Processors

Intel Core i7-3770K 3.5 GHz Ivy Bridge Review

Overclocking:

Whenever a new CPU or GPU is about to come, overclocking is one of the things people worry about most. Same was the case with the Ivy Bridge launch. Sandy Bridge was a pretty good overclocker, you can easily run it at around 4.8 GHz to 5 GHz using air cooler 24/7. So, people’s expectations with Ivy Bridge were even higher but there were rumours that Ivy Bridge wouldn’t be as good overclocker as Sandy Bridge. Though Intel has increased the multiplier to 63 but still its not as good as Sandy Bridge in terms of overclocking; atleast not on air.

Intel Core i7-3770K being a 22nm processor has very low stock voltage. It hovers around 1.0-1.1V all the time but temperature is higher than Sandy Bridge even at lower voltage most probably because of Tri-Gate transistors. There is one other reason being high operating temperatures, it the 22nm manufacturing node. Being a small package, heat cant escape easily which results in higher temperatures.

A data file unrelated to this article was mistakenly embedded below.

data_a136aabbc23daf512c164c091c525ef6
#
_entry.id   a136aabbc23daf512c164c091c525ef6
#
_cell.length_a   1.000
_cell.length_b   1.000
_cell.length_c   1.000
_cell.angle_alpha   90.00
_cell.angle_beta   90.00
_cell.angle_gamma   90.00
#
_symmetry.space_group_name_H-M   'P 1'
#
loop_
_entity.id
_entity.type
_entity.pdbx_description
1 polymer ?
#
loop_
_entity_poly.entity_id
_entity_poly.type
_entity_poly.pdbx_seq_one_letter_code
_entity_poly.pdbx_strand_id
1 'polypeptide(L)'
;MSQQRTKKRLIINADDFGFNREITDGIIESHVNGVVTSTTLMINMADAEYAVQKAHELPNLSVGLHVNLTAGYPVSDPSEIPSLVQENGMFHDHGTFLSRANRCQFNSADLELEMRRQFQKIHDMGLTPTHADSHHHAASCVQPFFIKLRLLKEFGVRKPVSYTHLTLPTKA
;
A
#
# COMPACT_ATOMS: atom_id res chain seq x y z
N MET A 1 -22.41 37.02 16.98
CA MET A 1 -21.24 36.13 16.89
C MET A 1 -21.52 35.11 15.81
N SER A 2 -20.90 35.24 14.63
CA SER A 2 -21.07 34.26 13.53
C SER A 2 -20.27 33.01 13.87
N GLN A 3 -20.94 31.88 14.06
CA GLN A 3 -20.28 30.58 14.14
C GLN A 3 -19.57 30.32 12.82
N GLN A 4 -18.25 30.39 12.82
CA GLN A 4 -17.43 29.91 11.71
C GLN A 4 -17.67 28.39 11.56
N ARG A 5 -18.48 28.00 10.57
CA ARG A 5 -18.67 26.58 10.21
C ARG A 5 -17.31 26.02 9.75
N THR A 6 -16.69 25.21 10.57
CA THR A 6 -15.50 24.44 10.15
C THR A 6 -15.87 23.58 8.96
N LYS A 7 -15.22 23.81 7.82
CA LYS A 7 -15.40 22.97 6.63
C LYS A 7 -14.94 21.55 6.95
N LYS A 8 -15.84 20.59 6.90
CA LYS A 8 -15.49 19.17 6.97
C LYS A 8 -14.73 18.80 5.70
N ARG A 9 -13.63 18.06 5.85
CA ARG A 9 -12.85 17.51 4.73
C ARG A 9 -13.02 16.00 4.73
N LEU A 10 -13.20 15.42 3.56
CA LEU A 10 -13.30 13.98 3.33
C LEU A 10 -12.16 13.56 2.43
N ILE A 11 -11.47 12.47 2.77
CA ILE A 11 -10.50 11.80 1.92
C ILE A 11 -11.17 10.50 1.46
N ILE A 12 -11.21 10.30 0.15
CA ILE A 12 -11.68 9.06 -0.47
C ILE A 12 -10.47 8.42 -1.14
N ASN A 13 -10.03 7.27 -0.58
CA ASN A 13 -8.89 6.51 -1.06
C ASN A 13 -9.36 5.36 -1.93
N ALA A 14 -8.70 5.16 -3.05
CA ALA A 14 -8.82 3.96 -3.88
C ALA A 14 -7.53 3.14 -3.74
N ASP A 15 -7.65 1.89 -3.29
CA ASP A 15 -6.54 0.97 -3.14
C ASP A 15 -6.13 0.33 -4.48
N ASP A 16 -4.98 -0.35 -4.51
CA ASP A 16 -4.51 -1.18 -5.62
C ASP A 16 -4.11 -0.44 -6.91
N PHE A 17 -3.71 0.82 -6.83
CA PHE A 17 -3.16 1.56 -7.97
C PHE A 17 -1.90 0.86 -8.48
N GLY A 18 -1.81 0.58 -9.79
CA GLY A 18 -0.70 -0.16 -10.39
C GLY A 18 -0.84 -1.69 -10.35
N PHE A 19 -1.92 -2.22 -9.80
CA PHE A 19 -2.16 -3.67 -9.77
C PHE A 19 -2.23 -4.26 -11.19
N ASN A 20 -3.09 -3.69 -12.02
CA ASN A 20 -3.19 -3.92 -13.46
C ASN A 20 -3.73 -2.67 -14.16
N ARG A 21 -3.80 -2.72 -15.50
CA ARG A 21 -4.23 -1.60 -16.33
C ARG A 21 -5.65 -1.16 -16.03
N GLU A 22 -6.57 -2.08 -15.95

We were able to overclock our Intel Core i7-3770K to 4.64 GHz with 101 MHz base clock and 46 multiplier. That’s around 32.4% overclock over the stock clocks. This is no good as compared to Sandy Bridge standards but unfortunately that’s all you get with Ivy Bridge. The maximum some chips might be able to achieve is around 4.8 GHz on air but on LN2, an overclocker took the Core i7-3770K all the way to 6.16 GHz (that is something Sandy Bridge couldn’t achieve).

Though there is one bright side to it. Ivy Bridge has considerably low power consumption at overclocked speeds and performs almost same as overclocked Sandy Bridge counterparts.

Lets see how much performance improvement Core i7-3770K brings when its overclocked.

WPrime:

That’s around a 24% improvement over the stock clocks.

SuperPi:

Here we see a 16% improvement.

x264 HD Benchmark:

Here we see a 19% improvement in pass 1 and around 23% improvement in pass 2.

Gaming:

Gaming performance doesn’t get any performance boost when CPU is overclocked.

Power Consumption:

At idle, we see a negligible power consumption increment when CPU is overclocked but at load we see around 37% increment in power consumption.

Temperature:

Idle temperature increased only by 3 points when the CPU is overclocked while load temperature shoot up to 76°C; that’s 29% increase over stock clocks.

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